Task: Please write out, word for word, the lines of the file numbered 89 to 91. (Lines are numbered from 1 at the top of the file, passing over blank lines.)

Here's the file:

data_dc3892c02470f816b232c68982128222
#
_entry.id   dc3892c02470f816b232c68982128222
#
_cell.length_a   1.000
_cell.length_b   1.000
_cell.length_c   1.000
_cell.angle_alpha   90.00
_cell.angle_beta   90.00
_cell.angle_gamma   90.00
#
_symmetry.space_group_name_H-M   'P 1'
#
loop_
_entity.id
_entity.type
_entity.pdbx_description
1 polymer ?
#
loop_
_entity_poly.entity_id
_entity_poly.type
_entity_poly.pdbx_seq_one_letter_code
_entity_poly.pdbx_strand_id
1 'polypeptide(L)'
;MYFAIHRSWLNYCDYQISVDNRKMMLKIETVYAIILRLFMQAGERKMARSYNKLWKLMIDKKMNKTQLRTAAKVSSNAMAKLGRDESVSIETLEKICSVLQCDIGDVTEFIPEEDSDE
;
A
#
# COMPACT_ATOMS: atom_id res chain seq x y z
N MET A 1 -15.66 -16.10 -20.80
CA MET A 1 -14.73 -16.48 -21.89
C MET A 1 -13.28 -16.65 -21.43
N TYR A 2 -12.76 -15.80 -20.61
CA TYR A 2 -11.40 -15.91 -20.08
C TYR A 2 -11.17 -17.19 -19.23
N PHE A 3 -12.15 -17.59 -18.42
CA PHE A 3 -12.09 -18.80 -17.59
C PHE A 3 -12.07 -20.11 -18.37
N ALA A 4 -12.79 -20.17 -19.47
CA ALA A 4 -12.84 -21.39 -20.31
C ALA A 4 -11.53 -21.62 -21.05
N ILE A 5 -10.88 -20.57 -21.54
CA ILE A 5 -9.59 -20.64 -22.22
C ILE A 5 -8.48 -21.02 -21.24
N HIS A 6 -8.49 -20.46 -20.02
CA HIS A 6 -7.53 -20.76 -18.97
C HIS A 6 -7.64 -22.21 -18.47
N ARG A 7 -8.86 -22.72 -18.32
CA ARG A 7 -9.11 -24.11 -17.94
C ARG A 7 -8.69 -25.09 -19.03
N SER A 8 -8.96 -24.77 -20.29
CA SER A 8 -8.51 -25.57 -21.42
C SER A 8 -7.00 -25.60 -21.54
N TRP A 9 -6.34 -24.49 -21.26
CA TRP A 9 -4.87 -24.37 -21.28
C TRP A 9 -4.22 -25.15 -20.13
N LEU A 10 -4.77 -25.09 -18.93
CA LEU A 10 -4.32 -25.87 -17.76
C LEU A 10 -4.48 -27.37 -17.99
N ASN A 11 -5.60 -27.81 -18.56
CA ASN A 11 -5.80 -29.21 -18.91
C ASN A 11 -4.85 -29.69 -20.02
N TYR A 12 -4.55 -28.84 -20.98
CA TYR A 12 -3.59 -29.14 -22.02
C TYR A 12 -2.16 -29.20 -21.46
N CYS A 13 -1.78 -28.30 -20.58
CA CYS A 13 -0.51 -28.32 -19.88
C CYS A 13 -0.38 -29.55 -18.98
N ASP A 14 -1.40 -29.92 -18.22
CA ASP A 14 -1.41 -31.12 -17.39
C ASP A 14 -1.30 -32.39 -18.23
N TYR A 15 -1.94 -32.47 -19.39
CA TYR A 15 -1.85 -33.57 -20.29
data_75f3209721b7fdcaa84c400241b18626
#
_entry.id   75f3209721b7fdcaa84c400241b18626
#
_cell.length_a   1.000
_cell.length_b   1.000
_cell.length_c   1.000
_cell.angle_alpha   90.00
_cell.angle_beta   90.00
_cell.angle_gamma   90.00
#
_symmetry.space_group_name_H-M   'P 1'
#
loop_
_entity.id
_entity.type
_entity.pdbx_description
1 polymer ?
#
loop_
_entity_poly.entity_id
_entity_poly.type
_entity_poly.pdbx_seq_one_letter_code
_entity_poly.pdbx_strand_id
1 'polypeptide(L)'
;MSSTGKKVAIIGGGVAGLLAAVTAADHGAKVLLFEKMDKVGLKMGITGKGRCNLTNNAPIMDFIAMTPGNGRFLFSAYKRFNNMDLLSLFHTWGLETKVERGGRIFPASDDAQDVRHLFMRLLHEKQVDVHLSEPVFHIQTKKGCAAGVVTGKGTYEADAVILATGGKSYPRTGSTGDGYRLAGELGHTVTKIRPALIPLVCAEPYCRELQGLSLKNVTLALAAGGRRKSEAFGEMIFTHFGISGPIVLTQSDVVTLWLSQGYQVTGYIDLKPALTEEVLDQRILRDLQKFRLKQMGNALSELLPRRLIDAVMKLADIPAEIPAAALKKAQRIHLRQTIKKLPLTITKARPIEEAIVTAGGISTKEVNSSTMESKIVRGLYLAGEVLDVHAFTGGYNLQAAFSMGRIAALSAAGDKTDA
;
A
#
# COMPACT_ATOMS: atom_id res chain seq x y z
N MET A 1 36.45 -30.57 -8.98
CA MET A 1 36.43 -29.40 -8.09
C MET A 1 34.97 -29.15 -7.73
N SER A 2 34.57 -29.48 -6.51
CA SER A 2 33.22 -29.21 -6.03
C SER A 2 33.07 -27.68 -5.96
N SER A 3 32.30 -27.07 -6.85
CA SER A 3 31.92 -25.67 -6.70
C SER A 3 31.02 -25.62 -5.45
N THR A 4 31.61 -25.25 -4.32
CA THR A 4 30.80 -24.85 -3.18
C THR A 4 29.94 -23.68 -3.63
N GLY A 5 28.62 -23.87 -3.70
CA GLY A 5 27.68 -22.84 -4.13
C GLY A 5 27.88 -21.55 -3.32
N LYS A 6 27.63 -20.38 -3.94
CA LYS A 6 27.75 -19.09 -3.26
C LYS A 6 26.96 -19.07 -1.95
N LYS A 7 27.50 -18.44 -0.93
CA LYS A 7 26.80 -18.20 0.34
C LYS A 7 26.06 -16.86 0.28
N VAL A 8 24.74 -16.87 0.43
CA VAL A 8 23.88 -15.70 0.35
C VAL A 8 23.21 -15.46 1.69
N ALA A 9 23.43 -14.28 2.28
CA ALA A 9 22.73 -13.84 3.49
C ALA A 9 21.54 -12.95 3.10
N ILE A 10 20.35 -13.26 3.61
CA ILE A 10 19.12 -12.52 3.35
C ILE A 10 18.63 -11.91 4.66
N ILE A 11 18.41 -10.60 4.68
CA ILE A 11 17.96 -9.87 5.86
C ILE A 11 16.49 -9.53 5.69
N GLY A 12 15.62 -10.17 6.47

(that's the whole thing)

_entity.id
_entity.type
_entity.pdbx_description